Who gets a bunionette?
Like bunions, most bunionettes are caused by footwear problems--specifically wearing footwear that constricts the forefoot such as high-heeled shoes. Therefore, bunionettes are much more common in women than in men.
When looking at bunionettes, doctors separate the cause of this condition into intrinsic and extrinsic causes:
- Intrinsic Causes
Intrinsic causes of bunionettes are congenital problems that lead to a bowing of the long bones of the forefoot. In patients with this condition, the bone projects slightly outward causing the bunionette. Only a small percentage of patients with bunionettes are due to intrinsic causes.
- Extrinsic Causes
Extrinsic bunionettes are caused by external pressure on the forefoot. This pressure is usually due to footwear, but can have other causes. The name Tailor's bunion, also used to refer to a bunionette, comes from the fact that Tailor's used to have this condition because of the posture they held their foot while working. Bunionettes are most commonly due to extrinsic pressure caused by footwear.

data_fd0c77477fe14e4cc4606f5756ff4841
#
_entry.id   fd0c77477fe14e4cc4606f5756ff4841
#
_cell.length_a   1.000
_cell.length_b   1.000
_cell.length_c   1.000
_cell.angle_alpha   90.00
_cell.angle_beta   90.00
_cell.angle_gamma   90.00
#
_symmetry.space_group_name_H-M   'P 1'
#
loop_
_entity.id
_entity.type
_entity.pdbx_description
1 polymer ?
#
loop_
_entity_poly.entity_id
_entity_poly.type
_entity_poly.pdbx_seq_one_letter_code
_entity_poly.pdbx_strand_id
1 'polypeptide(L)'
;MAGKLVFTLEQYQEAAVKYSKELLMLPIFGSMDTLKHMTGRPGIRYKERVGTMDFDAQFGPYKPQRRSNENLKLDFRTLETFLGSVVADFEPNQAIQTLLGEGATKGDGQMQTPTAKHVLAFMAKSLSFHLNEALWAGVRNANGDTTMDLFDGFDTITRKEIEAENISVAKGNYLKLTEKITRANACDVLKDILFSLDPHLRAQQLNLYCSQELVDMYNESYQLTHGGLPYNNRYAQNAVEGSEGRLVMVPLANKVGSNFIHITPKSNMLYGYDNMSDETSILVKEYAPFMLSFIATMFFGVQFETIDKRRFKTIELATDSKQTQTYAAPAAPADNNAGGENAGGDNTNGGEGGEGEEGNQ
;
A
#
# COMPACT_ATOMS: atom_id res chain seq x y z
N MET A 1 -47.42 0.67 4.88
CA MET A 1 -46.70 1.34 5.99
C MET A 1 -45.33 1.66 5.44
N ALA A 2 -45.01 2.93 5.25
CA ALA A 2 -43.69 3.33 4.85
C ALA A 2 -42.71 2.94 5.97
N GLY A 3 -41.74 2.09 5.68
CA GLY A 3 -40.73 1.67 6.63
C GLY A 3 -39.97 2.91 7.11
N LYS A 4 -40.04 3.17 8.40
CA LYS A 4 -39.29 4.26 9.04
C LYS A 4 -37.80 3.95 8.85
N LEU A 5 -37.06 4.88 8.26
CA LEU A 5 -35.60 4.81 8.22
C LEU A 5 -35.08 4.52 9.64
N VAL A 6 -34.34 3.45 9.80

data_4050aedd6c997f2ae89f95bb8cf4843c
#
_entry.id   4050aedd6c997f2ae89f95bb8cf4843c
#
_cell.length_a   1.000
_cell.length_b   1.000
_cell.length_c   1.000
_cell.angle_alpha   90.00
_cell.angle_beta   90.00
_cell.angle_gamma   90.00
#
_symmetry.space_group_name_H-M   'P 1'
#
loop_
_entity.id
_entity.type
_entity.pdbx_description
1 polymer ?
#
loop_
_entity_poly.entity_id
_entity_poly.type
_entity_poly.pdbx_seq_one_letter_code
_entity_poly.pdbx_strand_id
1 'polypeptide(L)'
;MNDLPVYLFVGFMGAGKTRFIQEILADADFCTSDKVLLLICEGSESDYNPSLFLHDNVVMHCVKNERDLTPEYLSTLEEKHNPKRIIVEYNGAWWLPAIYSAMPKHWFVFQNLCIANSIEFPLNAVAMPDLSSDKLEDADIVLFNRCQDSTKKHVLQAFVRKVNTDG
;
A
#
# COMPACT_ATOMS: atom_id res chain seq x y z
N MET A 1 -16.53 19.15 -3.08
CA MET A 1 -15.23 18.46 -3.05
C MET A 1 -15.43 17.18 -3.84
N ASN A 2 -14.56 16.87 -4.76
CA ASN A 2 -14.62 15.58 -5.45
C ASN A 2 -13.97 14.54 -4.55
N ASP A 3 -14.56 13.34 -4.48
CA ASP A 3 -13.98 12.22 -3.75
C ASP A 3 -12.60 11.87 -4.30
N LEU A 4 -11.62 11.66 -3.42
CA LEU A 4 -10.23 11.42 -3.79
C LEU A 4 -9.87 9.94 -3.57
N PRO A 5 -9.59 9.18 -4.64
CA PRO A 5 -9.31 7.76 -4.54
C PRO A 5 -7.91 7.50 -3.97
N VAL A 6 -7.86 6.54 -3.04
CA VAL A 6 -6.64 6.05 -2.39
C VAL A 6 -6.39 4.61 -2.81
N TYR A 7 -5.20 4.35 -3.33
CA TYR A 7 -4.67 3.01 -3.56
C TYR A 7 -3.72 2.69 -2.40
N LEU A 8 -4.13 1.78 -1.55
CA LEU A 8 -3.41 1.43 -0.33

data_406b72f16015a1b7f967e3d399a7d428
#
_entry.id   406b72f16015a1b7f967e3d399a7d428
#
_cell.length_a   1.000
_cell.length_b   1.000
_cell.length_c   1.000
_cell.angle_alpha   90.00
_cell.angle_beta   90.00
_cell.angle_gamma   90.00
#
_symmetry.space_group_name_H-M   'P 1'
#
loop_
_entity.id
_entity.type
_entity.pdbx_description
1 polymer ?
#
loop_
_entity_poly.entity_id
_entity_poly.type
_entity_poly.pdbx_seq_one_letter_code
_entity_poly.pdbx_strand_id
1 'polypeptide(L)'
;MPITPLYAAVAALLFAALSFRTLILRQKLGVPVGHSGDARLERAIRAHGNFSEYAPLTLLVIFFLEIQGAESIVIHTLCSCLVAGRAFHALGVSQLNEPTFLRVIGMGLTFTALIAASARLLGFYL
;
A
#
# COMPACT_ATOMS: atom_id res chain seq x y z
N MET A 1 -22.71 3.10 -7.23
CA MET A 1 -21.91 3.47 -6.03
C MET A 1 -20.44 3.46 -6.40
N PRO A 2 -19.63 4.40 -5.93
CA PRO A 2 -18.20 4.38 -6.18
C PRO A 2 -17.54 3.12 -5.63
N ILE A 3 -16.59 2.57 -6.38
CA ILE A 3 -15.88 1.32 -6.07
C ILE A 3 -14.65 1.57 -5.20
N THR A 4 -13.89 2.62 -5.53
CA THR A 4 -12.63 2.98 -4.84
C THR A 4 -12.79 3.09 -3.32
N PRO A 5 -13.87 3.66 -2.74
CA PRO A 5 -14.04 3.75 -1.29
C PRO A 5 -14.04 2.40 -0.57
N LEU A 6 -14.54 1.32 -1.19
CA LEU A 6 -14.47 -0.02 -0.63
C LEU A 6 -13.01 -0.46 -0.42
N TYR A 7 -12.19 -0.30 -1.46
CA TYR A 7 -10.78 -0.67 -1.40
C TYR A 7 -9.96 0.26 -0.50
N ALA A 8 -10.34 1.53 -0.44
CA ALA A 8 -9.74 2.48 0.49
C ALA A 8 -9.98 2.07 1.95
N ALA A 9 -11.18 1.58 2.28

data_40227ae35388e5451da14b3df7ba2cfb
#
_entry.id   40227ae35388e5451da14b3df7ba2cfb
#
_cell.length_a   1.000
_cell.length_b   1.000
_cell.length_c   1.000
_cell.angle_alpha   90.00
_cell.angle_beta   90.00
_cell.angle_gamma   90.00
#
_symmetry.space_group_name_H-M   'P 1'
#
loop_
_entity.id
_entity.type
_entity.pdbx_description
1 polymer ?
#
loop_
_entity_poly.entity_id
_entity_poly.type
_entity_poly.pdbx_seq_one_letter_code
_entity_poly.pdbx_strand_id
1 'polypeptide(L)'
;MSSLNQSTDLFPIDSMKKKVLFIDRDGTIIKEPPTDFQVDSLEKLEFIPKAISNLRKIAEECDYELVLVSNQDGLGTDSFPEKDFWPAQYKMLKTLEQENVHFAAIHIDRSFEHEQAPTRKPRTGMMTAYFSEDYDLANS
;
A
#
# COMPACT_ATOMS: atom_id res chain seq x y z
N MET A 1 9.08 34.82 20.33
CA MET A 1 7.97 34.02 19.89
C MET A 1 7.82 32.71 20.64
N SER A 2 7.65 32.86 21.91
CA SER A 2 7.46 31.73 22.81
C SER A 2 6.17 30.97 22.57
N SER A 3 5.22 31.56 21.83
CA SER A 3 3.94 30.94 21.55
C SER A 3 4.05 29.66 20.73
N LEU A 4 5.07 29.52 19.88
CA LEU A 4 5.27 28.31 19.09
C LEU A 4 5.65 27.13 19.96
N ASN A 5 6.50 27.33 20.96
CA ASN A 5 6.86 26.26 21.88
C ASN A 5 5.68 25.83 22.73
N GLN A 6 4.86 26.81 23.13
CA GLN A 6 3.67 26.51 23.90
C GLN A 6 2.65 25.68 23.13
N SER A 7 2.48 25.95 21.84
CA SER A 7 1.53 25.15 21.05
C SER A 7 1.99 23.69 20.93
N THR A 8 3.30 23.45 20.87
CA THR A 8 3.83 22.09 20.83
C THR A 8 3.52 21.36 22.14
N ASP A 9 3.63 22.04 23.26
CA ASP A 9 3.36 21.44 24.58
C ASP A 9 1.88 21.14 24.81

The symptoms of a bunionette are pain due to pressure over the prominence on the outside of the foot. Patients usually only have symptoms when wearing shoes that rub on the irritated prominence. Bunionettes can cause more significant problems if the irritation rubs the skin, potentially causing breaks in the skin. In these patients, infection can get under the skin and cause further problems.
What is the treatment of a bunionette?
Treatment of a bunionette should always focus on non-surgical options. These include changing footwear, wearing shoes with a wider toebox or wearing sandals, and padding the bunionette.
In the few patients who have persistent symptoms despite these treatments, surgical correction of the bunionette is an option. Surgery is performed to realign the bone so that it does not point outwards.
Brown, C. "Bunionettes" eMedicine, July 13, 2004.